Oysters in New Mexico

January 6th, 2018 § 0 comments § permalink

As followers of HG know all too well, HG loves oysters. When on PEI, HG devours scores from Malpeque and Rollo Bays. In Paris, favorite venue is Le Stella, the delightful brasserie in the staid 16th. Plenitude of riches in New York: Grand Central Oyster Bar; Daughter Victoria’s Cookshop Restaurant on 10th Avenue in Chelsea; a plateau de fruits de mer at Balthazar (a feast shared with Victoria); In Rhode Island, there’s the great Bristol Oyster Bar plus Hemenway’s in Providence. So, where does HG indulge oyster craving in landlocked New Mexico? Oysters are served at some Mexican seafood restaurants. They are on the menu at a few upscale places. Best of all, Friday is oyster night at the cafe in Santa Fe’s Whole Foods market. (Sometimes, there’s a “buck a shuck” offering). There are four varieties of oysters (including Malpeques) at the fish counter. Happily, there are well priced containers of shucked Pacific oysters. These are big, juicy specimens which BSK uses in oyster pan roast (mentioned in previous post) and congee made in the Instant Pot. BSK adds chopped oysters to robust congee flavored with clam juice, garlic, onions and Vietnamese Fish Sauce. Steaming bowls are topped with chopped scallions and salted peanuts after getting a dash of sesame oil and sriracha. Yes, the delightful bivalve is alive and well in The Land of Enchantment.

Rhode Island Culinary Epic

December 23rd, 2017 § 0 comments § permalink

HG doesn’t want to exaggerate. However, HG wishes to state, without reservation, that last night was the ultimate culinary highlight of HG’s long and greedy life. It began at Bristol Oyster Bar, a beautiful restaurant on Hope Street in Bristol, Rhode Island. It is owned by Peter Sebring, a man who has spent his life fishing and farming oysters in Narragansett Bay. His salt water passion and knowledge is evident in the fresh shucked oyster platters at his restaurant. HG/BSK, Gifted Daughter Lesley R. and Brilliant Granddaughter Arianna R., arrived at the oyster bar at 5PM to take advantage of the “buck a shuck” offering. That’s right. Dollar an oyster. The hungry quartet knocked off dozens of oysters on ice lined platters. Plus excellent scallop ceviche. Bottle of very good Muscadet. HG was astonished. The oysters, especially the East Beach Blondes, were the best HG ever tasted. Better than Prince Edward Island’s Malpeques or the Rollo Bay gems. Better than the Normandy oysters at Le Stella brasserie in Paris. Back to the R. home in Riverside. A bit of Tito’s Vodka for HG and then a wonderful pasta. Pappardelle with porcini and cremini mushrooms. A Lesley triumph. Lush and balanced. Drank Beaujolais Nouveau. Then came superb taleggio and pecorino. Slices of ripe pear. Fig jam. A robust Cotes du Rhone red. HG sipped an after dinner grappa. Had a Face Time visit with birthday boy SJ and adorable Teru. Food. Family. Love. A shining night during a dark period of history.

Food and Drink Saviors

October 15th, 2016 § 0 comments § permalink

Like The Lone Ranger, parmigiano rides to the rescue of modest Italian cooking. Sour cream does the same for Russian cuisine: Borscht and pelmeny are unthinkable without big dollops of sour cream. Ditto blini and red salmon caviar. Most folks find hamburgers inedible without a pour of ketchup. Hot dogs are sad and lonely without a smear of yellow mustard. HG likes shucked oysters au naturel, the better to inhale their briny goodness. This choice is not shared by many people who blunt the oyster taste with lemon juice, horseradish and unspeakable red sauce. Even the French, devout oyster lovers, serve the bivalves with a shallot vinaigrette. Go figure. HG likes rare steak the Tuscan way. Crushed garlic and olive oil atop the blood rare meat. During the PEI summer, BSK serves many a pot of steamed mussels and bowls of seafood chowders. HG enhances them with scoops of a mayonnaise and sriracha mix. At the cocktail hour, HG gives vodka on the rocks a few drops of Regan’s Orange bitters. BSK always adds a splash of Aperol to BSK’s pre-dinner glass of white wine. After dinner, HG makes a snifter of insipid brandy sing with an addition of Peychaud Bitters. When teetotalers are present, HG gives their glasses of sparkling water vibrant life with a few drops of Angostura bitters.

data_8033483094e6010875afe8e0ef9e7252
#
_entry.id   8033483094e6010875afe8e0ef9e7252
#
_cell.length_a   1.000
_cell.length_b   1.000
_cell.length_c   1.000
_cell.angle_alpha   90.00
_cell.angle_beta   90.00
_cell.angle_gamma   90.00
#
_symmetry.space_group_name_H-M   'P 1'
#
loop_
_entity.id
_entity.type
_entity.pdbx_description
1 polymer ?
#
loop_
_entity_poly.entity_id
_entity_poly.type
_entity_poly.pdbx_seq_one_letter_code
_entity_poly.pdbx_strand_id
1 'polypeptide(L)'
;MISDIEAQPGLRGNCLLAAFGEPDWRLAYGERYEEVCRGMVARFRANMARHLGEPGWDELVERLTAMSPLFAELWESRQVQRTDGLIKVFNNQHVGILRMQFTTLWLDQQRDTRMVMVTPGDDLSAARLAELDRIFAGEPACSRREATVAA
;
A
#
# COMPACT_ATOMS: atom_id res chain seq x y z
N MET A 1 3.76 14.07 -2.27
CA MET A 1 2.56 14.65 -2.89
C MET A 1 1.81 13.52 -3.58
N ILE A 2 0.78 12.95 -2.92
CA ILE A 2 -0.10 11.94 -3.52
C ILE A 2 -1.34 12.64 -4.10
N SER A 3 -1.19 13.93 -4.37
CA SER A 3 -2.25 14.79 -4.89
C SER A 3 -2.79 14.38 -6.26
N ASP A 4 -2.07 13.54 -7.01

PEI Bivalves

August 25th, 2015 § 0 comments § permalink

Among the pleasures of summer on Prince Edward Island is the abundance of excellent bivalves–oysters, clams, scallops and mussels. Prices of these good things are much lower than in the United Sates. And, they are just-caught, right-off-the-boat fresh. While two of SJ and EM’s Brooklyn pals (with three lively kids) were visiting PEI, a festive dinner of bivalves fed the group. First course was Malpeque oysters shucked by HG. These were a revelation. They tasted like the very best Fines de Claire HG had consumed at Paris brasseries. HG usually favors Colville Bay oysters in the fall and late summer (they are a bit milky from spawning during mid-summer) or Savage Bay oysters, plump and mild. Malpeques are now first choice. They have long been the oyster most exported from PEI. At a 1900 food exhibition in Paris, they were awarded a prize as the world’s best tasting oyster (the flavorful guys haven’t gone downhill since then). BSK grilled some of the oysters on the barbecue (Modest disagreement. BSK and EM love grilled oysters. HG demurs). Earlier in the day, there was clamming on the shore of St. Mary’s Bay. The Brooklyn group learned fast and some 54 quahog were dug. They were steamed with four pounds of mussels. All of the bivalve juices enhanced BSK’s savory sauce of olive oil, garlic, onions, herbs, etc. Mussels, clams and sauce topped perfectly al dente Garofalo linguine. A caveat from HG. The mussels were disappointing. The flavor was pleasant but the mussels were tiny, a far cry from the plump juicy mussels that have long been a PEI signature. What has happened? The long, harsh winter? Ecological changes in St. Peters Bay and other mussel farming locales? HG hopes conditions change so the mussels return to their former splendor.


Cooling Down

July 20th, 2015 § 4 comments § permalink